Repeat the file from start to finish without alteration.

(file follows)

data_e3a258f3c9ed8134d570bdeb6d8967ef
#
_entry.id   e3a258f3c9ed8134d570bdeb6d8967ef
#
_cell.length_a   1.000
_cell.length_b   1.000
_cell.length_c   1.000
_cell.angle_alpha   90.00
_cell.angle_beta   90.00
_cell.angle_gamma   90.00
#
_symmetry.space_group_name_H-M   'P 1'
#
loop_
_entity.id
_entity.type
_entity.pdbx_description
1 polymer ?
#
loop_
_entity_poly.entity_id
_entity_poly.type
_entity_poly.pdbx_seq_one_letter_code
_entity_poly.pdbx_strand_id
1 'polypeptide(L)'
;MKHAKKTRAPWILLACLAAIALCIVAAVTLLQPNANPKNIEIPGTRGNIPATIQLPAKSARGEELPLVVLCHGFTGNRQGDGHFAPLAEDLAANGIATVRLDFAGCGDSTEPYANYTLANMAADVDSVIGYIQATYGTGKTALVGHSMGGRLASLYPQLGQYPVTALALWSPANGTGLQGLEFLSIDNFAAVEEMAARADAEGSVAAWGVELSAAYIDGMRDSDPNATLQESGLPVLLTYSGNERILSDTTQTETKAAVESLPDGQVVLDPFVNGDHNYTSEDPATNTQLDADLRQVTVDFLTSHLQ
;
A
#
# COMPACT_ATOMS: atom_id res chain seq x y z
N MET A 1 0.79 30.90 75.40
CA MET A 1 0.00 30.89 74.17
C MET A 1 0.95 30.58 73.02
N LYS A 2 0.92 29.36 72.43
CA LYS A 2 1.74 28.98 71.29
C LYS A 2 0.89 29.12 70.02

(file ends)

data_e3a258f3c9ed8134d570bdeb6d8967ef
#
_entry.id   e3a258f3c9ed8134d570bdeb6d8967ef
#
_cell.length_a   1.000
_cell.length_b   1.000
_cell.length_c   1.000
_cell.angle_alpha   90.00
_cell.angle_beta   90.00
_cell.angle_gamma   90.00
#
_symmetry.space_group_name_H-M   'P 1'
#
loop_
_entity.id
_entity.type
_entity.pdbx_description
1 polymer ?
#
loop_
_entity_poly.entity_id
_entity_poly.type
_entity_poly.pdbx_seq_one_letter_code
_entity_poly.pdbx_strand_id
1 'polypeptide(L)'
;MKHAKKTRAPWILLACLAAIALCIVAAVTLLQPNANPKNIEIPGTRGNIPATIQLPAKSARGEELPLVVLCHGFTGNRQGDGHFAPLAEDLAANGIATVRLDFAGCGDSTEPYANYTLANMAADVDSVIGYIQATYGTGKTALVGHSMGGRLASLYPQLGQYPVTALALWSPANGTGLQGLEFLSIDNFAAVEEMAARADAEGSVAAWGVELSAAYIDGMRDSDPNATLQESGLPVLLTYSGNERILSDTTQTETKAAVESLPDGQVVLDPFVNGDHNYTSEDPATNTQLDADLRQVTVDFLTSHLQ
;
A
#
# COMPACT_ATOMS: atom_id res chain seq x y z
N MET A 1 0.79 30.90 75.40
CA MET A 1 0.00 30.89 74.17
C MET A 1 0.95 30.58 73.02
N LYS A 2 0.92 29.36 72.43
CA LYS A 2 1.74 28.98 71.29
C LYS A 2 0.89 29.12 70.02